Kara Braxton was basically 6’6" and 12 minutes of nothing and her 3 personal fouls in that time certainly didn’t help. Swin Cash was ineffective at best, starting the game but shooting 3 of 9 and picking up 5 personal fouls in only 25 minutes. Somehow Plenette Pierson was worse, going 2 of 6 and fouling out in just 22 minutes of action. Katie Feenstra (she of 6’8" Amazon fame) wasn’t particularly effective on the glass but hit a surprising 5 of 6 for 10 points on the game. One definitely has to wonder what Laimbeer was thinking when you realize she only played 15 minutes (we’ll get back to this later). Fouls and turnovers certainly weren’t the problem as she only had one of each. It’s pretty hard for a single game to tarnish a season as magnificent as the one the Detroit Shock enjoyed this year, but game 5 of the finals might do just that. It would be very easy to blame this game on fatigue or Phoenix simply making shots and that’s what I’d presume Detroit is going to do. It would also however be a mistake.
On paper the Shock are the most talented squad in the league; possessing 8 players who when healthy and motivated would likely start for MOST other teams in the league. They have the best pure shooter in the game (Nolan), the best veteran scoring option (Katie Smith), the best rebounder (Ford), the most height inside (Feenstra at 6’8", Braxton at 6’6") and if they aren’t the biggest/strongest team in the league they’re a very close second. These are not the opinions of a hometown fan either. The Shock has at one time or another absolutely destroyed every team in the WNBA over the past four years. When they are on, motivated and get a fair shake at the line it’s obvious to almost everyone watching (including professional WNBA sports writers… all 5 of them) they’re on another level in women’s basketball. On paper they are simply the best and it’s VERY difficult to understand why they only have two championships in the last 5 years to show for it.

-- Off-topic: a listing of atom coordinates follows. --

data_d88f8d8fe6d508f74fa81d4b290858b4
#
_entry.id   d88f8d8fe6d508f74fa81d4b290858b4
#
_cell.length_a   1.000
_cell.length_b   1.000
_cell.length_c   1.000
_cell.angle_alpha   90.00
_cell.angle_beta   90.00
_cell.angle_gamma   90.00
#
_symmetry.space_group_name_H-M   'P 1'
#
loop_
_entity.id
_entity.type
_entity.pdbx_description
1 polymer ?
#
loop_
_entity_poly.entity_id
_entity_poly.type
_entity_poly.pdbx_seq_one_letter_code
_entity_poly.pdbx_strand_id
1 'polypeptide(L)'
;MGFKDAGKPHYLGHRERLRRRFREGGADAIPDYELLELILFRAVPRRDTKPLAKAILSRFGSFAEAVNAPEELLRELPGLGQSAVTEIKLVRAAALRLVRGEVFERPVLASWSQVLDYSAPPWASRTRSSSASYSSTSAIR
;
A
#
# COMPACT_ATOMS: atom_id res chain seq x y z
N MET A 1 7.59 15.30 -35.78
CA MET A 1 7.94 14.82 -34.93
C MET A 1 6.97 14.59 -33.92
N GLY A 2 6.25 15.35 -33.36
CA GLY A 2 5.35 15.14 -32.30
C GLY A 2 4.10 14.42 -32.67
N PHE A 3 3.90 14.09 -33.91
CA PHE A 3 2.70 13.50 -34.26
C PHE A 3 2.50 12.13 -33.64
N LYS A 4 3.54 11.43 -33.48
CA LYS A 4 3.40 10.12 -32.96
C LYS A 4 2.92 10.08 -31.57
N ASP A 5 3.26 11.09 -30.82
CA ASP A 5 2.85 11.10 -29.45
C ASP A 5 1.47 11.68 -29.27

2004 was a wash because Cash missed most of the season and was at the time Detroit’s primary scoring option. However there’s no explaining 2005 and one has to wonder how a coach who’s calling card is "playing with passion and motivation" managed to field a squad that looked so lethargic and disinterested for most of the first half in the deciding game of the 2007 WNBA finals. While your pondering that question you probably have to ask why the Shock were unable to find the desire to show up for game one of the first and second rounds this year. Once you start asking that question you’ve opened a whole new can of worms because this has been the hallmark of the Detroit Shock ever since winning their first title in 2003. It borders on impossible to count the number of times these past 5 years that the Shock have simply "failed to show up" for WNBA games. It wouldn’t be so bad if the phenomena were restricted to the regular season but the problem actually tends to become magnified when the playoffs start each year.
From the outside it appears that collectively the Shock believe they have a right to win every game regardless of effort. It’s almost as if their toughness and resiliency in the face of elimination in the past has given them as sense of invulnerability despite a great deal of evidence to the contrary. When the best team in the league doesn’t play like the best team in the league who’s to blame? When players bicker openly with coaches, referees and each other to the detriment of the team who’s to blame? When a team consistently fails to appear INTERESTED in PLAYOFF games, who’s to blame? When a team openly quits during blowout losses to inferior opposition rather than maintaining its pride and dignity, who’s to blame? I’m terribly sorry to say this but the answer to all 4 of those questions is "Bill Laimbeer, Head Coach of the Detroit Shock" no matter HOW much I may not want to say that and you may not want to hear it.
Nobody in the world can take away what Bill has given this team. His passion, determination, fire and introduction of the "us against the world" mentality can be directly attributed to Detroit’s first championship in 2003 and its subsequent rise from the ashes into a model WNBA franchise and a desirable destination for talented Free Agents. When the Shock desperately needed an identity, Bill game them his and everyone who loves this team will be forever grateful for that.